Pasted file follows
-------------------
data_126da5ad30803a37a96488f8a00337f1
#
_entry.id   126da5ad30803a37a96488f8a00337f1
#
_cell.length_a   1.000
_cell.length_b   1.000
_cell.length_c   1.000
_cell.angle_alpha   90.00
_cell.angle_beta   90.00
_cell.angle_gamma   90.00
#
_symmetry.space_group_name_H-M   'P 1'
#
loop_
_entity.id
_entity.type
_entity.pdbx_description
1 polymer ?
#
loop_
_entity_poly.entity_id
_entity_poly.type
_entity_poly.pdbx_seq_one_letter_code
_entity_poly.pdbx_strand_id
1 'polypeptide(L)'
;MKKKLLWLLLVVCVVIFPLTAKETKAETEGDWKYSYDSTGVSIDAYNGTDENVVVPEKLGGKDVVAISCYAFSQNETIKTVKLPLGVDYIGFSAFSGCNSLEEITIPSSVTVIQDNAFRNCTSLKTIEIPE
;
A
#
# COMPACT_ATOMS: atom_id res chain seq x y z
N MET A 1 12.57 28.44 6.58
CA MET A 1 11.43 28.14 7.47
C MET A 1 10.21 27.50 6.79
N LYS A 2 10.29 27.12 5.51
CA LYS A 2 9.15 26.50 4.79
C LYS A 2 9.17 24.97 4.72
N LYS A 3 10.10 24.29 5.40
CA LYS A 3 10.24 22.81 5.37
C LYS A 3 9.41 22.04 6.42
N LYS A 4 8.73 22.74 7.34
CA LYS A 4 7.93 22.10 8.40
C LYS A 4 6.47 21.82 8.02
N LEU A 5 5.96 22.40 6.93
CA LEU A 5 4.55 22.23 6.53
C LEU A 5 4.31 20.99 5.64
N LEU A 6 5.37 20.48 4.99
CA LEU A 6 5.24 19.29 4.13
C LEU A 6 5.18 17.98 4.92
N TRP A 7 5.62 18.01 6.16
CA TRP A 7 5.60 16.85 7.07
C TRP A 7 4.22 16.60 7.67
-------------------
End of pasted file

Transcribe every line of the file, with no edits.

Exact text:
data_126da5ad30803a37a96488f8a00337f1
#
_entry.id   126da5ad30803a37a96488f8a00337f1
#
_cell.length_a   1.000
_cell.length_b   1.000
_cell.length_c   1.000
_cell.angle_alpha   90.00
_cell.angle_beta   90.00
_cell.angle_gamma   90.00
#
_symmetry.space_group_name_H-M   'P 1'
#
loop_
_entity.id
_entity.type
_entity.pdbx_description
1 polymer ?
#
loop_
_entity_poly.entity_id
_entity_poly.type
_entity_poly.pdbx_seq_one_letter_code
_entity_poly.pdbx_strand_id
1 'polypeptide(L)'
;MKKKLLWLLLVVCVVIFPLTAKETKAETEGDWKYSYDSTGVSIDAYNGTDENVVVPEKLGGKDVVAISCYAFSQNETIKTVKLPLGVDYIGFSAFSGCNSLEEITIPSSVTVIQDNAFRNCTSLKTIEIPE
;
A
#
# COMPACT_ATOMS: atom_id res chain seq x y z
N MET A 1 12.57 28.44 6.58
CA MET A 1 11.43 28.14 7.47
C MET A 1 10.21 27.50 6.79
N LYS A 2 10.29 27.12 5.51
CA LYS A 2 9.15 26.50 4.79
C LYS A 2 9.17 24.97 4.72
N LYS A 3 10.10 24.29 5.40
CA LYS A 3 10.24 22.81 5.37
C LYS A 3 9.41 22.04 6.42
N LYS A 4 8.73 22.74 7.34
CA LYS A 4 7.93 22.10 8.40
C LYS A 4 6.47 21.82 8.02
N LEU A 5 5.96 22.40 6.93
CA LEU A 5 4.55 22.23 6.53
C LEU A 5 4.31 20.99 5.64
N LEU A 6 5.37 20.48 4.99
CA LEU A 6 5.24 19.29 4.13
C LEU A 6 5.18 17.98 4.92
N TRP A 7 5.62 18.01 6.16
CA TRP A 7 5.60 16.85 7.07
C TRP A 7 4.22 16.60 7.67